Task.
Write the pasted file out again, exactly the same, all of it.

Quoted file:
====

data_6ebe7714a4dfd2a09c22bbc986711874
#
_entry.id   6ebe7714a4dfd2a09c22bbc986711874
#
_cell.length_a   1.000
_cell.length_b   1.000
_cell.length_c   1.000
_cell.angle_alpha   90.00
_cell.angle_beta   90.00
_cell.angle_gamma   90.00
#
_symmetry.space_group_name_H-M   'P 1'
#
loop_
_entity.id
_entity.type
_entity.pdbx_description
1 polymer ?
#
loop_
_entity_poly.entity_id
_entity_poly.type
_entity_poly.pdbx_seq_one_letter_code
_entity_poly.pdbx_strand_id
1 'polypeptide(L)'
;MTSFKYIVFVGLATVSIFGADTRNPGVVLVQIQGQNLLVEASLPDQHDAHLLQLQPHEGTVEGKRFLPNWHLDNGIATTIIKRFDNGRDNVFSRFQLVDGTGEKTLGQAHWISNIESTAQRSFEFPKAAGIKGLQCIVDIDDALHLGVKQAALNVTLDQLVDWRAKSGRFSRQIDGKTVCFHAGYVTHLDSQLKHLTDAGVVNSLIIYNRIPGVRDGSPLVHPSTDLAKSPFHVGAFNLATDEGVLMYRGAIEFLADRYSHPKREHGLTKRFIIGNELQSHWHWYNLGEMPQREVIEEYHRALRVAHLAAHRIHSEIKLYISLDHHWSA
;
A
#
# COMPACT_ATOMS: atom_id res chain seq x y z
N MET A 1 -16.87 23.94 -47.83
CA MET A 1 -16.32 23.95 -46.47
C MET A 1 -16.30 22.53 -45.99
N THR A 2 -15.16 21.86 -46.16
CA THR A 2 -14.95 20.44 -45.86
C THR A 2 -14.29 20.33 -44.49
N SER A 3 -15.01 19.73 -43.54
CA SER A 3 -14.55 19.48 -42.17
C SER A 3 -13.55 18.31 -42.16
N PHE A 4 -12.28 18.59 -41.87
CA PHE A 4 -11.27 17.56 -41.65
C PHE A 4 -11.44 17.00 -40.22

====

data_6ebe7714a4dfd2a09c22bbc986711874
#
_entry.id   6ebe7714a4dfd2a09c22bbc986711874
#
_cell.length_a   1.000
_cell.length_b   1.000
_cell.length_c   1.000
_cell.angle_alpha   90.00
_cell.angle_beta   90.00
_cell.angle_gamma   90.00
#
_symmetry.space_group_name_H-M   'P 1'
#
loop_
_entity.id
_entity.type
_entity.pdbx_description
1 polymer ?
#
loop_
_entity_poly.entity_id
_entity_poly.type
_entity_poly.pdbx_seq_one_letter_code
_entity_poly.pdbx_strand_id
1 'polypeptide(L)'
;MTSFKYIVFVGLATVSIFGADTRNPGVVLVQIQGQNLLVEASLPDQHDAHLLQLQPHEGTVEGKRFLPNWHLDNGIATTIIKRFDNGRDNVFSRFQLVDGTGEKTLGQAHWISNIESTAQRSFEFPKAAGIKGLQCIVDIDDALHLGVKQAALNVTLDQLVDWRAKSGRFSRQIDGKTVCFHAGYVTHLDSQLKHLTDAGVVNSLIIYNRIPGVRDGSPLVHPSTDLAKSPFHVGAFNLATDEGVLMYRGAIEFLADRYSHPKREHGLTKRFIIGNELQSHWHWYNLGEMPQREVIEEYHRALRVAHLAAHRIHSEIKLYISLDHHWSA
;
A
#
# COMPACT_ATOMS: atom_id res chain seq x y z
N MET A 1 -16.87 23.94 -47.83
CA MET A 1 -16.32 23.95 -46.47
C MET A 1 -16.30 22.53 -45.99
N THR A 2 -15.16 21.86 -46.16
CA THR A 2 -14.95 20.44 -45.86
C THR A 2 -14.29 20.33 -44.49
N SER A 3 -15.01 19.73 -43.54
CA SER A 3 -14.55 19.48 -42.17
C SER A 3 -13.55 18.31 -42.16
N PHE A 4 -12.28 18.59 -41.87
CA PHE A 4 -11.27 17.56 -41.65
C PHE A 4 -11.44 17.00 -40.22